PARIS/TOKYO -- Forget about clinging to hopes that China, the world's largest car market, will recover from its unprecedented two-year slump anytime soon.
Though concrete estimates on the financial toll of the coronavirus outbreak are still scarce, signs are emerging that the final cost will far outweigh that of the 2003 SARS epidemic, when China's auto market was one-sixth the size it is today and smaller than that of Japan.
Companies from Tesla to Volkswagen Group and Toyota have warned they anticipate disruptions, while a supplier predicted automakers will cut China production 15 percent this quarter.
China's car sales were already heading for the lowest in at least five years before the current outbreak forced authorities to lock down the epicenter of Wuhan city and beyond. Now, it's unclear when consumers will come back to showrooms as 14 provinces and cities that accounted for almost 70 percent of the country's gross domestic product shut businesses and factories until at least the second week of February.
"The risks are enormous because of the sheer weight of China in the global market and its importance to trade," said Jean-Louis Sempe, a Paris-based analyst at Invest Securities. "Predicting the seriousness of the epidemic is very difficult, but there's no doubt the impact could be huge on factories, supply chains and domestic car sales."
Should passenger-vehicle sales in China fall 20 percent from last year's 21.4 million units, that would threaten to end the country's run as the world's largest auto market, a rank it's held for more than a decade.
China's motor city
General Motors and Honda are among the automakers with factories in the Wuhan region, while state-owned Dongfeng Motor is headquartered in the city of about 11 million people.
Nissan and PSA Group also have assembly plants in Wuhan or the broader Hubei province and are partners with Dongfeng.
Robin Zhu, an analyst at Sanford C. Bernstein & Co., singled out Dongfeng/PSA as "by far the most exposed" because of the high proportion of vehicles it makes in the area.
"Investors will need to brace for a slowdown in broader activity levels in China," Zhu said in a Jan. 27 note. "We expect the Chinese auto industry to endure a traumatic next few months."
Automakers probably will dial back production by 15 percent in China this quarter after extending holiday shutdowns because of the virus, supplier Aptiv said Thursday. Aptiv, whose customers include GM and Volkswagen, expects its own production to be down 11 percent from a year ago.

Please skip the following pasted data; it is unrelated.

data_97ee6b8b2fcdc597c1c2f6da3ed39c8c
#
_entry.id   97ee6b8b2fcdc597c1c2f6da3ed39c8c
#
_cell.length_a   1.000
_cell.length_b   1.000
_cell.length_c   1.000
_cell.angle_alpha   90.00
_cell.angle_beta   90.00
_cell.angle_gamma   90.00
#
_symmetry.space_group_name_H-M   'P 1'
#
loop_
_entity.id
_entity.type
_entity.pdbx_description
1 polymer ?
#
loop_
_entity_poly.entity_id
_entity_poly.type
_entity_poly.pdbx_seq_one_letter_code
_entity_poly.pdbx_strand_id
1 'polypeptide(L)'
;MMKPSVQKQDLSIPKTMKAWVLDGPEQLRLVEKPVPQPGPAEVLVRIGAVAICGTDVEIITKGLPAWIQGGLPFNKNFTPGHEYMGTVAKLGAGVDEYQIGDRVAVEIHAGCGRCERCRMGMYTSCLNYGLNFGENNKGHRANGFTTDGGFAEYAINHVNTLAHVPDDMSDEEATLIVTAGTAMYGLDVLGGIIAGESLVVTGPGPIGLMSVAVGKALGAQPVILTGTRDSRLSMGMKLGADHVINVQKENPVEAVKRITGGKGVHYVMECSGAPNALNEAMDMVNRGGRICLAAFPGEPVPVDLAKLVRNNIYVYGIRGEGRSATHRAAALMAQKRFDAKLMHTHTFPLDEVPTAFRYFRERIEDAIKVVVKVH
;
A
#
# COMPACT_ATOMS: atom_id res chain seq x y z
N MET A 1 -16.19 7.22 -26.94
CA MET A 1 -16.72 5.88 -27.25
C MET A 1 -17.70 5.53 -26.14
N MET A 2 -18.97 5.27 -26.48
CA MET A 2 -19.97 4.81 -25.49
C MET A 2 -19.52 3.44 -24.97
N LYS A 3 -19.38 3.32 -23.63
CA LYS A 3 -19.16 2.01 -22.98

The government extended the annual Lunar New Year holiday break -- with its workplace closures -- by several days to curb potential exposure. Tesla was among the companies saying they are monitoring potential supply-chain interruptions for cars built outside China, as well.
"This will be horrendous in the supply chain, it's going to be awful for companies and it will show in their quarterly reports and global strategy going forward," said Rosemary Coates, a supply chain consultant and executive director of the Reshoring Institute, a non-profit focused on expanding manufacturing in the U.S. "It's going to show and it's going to hurt."
The epidemic comes at a delicate time for the car industry, which faces sales slumps also beyond China, and pressure to make heavy investments in electric and self-driving cars.
Compounding the danger for automakers is the overall economic slowdown, with the virus potentially shaving more than 1 percentage point off first-quarter growth in China's gross domestic product.
China also is the world's biggest market for electric vehicles. The demand for EVs and traditional premium models will suffer the most because sales of those vehicles are concentrated in the biggest cities, which happen to be the ones most affected by the epidemic, Zhu said.
The effect is felt far beyond the Wuhan region. Tesla expects a potential 10-day delay in production ramp-up at its new Shanghai plant -- its first outside the U.S. -- because of the government-required shutdown. Chief Financial Officer Zach Kirkhorn said Jan. 29 the delay may also "slightly impact" the company's profitability this quarter.